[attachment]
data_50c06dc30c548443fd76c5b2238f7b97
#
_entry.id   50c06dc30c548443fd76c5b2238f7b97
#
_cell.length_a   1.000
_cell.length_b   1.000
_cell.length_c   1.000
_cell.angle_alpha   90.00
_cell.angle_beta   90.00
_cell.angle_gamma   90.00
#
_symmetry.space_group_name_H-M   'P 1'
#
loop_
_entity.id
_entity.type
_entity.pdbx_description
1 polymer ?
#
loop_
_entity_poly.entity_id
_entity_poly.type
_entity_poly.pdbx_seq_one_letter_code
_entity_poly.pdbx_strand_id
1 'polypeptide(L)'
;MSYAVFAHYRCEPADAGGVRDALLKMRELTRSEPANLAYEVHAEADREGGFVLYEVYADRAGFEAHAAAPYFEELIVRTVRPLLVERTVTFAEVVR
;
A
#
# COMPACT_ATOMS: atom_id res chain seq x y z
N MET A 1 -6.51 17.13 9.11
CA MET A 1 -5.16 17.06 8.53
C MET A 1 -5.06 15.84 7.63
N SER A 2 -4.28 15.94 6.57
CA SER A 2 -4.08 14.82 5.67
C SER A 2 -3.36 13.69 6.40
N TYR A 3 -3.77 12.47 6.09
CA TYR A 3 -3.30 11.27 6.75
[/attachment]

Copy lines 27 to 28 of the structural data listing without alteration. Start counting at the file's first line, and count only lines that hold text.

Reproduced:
;
A